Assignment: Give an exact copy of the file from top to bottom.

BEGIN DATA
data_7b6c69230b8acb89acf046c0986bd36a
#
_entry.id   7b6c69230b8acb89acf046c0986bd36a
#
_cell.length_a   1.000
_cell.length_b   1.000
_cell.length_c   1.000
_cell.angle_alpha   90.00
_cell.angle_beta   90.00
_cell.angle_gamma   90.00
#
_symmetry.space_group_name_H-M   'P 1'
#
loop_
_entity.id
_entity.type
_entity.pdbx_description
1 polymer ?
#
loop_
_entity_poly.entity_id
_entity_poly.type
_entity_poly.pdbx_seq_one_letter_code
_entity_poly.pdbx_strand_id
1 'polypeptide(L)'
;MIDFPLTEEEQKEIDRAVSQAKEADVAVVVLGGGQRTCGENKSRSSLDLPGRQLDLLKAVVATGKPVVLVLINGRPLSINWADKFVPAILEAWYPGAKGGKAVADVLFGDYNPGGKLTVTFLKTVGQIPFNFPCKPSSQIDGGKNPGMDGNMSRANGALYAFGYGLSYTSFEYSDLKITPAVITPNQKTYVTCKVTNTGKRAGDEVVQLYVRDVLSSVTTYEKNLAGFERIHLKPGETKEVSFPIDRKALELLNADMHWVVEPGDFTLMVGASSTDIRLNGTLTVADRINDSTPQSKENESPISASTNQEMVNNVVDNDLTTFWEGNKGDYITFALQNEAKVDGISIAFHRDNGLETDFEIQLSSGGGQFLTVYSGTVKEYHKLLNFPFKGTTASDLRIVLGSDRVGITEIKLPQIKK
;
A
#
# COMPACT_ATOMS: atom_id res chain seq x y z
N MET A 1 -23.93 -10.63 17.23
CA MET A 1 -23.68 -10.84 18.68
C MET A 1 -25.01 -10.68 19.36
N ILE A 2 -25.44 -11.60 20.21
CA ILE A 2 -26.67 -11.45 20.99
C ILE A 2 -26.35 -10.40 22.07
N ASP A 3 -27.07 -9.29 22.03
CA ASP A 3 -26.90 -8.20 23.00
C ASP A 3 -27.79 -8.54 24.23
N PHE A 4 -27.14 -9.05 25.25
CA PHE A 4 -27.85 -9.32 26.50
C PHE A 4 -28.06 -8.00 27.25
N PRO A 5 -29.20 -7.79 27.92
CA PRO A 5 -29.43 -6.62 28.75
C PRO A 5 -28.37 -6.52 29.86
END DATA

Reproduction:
data_7b6c69230b8acb89acf046c0986bd36a
#
_entry.id   7b6c69230b8acb89acf046c0986bd36a
#
_cell.length_a   1.000
_cell.length_b   1.000
_cell.length_c   1.000
_cell.angle_alpha   90.00
_cell.angle_beta   90.00
_cell.angle_gamma   90.00
#
_symmetry.space_group_name_H-M   'P 1'
#
loop_
_entity.id
_entity.type
_entity.pdbx_description
1 polymer ?
#
loop_
_entity_poly.entity_id
_entity_poly.type
_entity_poly.pdbx_seq_one_letter_code
_entity_poly.pdbx_strand_id
1 'polypeptide(L)'
;MIDFPLTEEEQKEIDRAVSQAKEADVAVVVLGGGQRTCGENKSRSSLDLPGRQLDLLKAVVATGKPVVLVLINGRPLSINWADKFVPAILEAWYPGAKGGKAVADVLFGDYNPGGKLTVTFLKTVGQIPFNFPCKPSSQIDGGKNPGMDGNMSRANGALYAFGYGLSYTSFEYSDLKITPAVITPNQKTYVTCKVTNTGKRAGDEVVQLYVRDVLSSVTTYEKNLAGFERIHLKPGETKEVSFPIDRKALELLNADMHWVVEPGDFTLMVGASSTDIRLNGTLTVADRINDSTPQSKENESPISASTNQEMVNNVVDNDLTTFWEGNKGDYITFALQNEAKVDGISIAFHRDNGLETDFEIQLSSGGGQFLTVYSGTVKEYHKLLNFPFKGTTASDLRIVLGSDRVGITEIKLPQIKK
;
A
#
# COMPACT_ATOMS: atom_id res chain seq x y z
N MET A 1 -23.93 -10.63 17.23
CA MET A 1 -23.68 -10.84 18.68
C MET A 1 -25.01 -10.68 19.36
N ILE A 2 -25.44 -11.60 20.21
CA ILE A 2 -26.67 -11.45 20.99
C ILE A 2 -26.35 -10.40 22.07
N ASP A 3 -27.07 -9.29 22.03
CA ASP A 3 -26.90 -8.20 23.00
C ASP A 3 -27.79 -8.54 24.23
N PHE A 4 -27.14 -9.05 25.25
CA PHE A 4 -27.85 -9.32 26.50
C PHE A 4 -28.06 -8.00 27.25
N PRO A 5 -29.20 -7.79 27.92
CA PRO A 5 -29.43 -6.62 28.75
C PRO A 5 -28.37 -6.52 29.86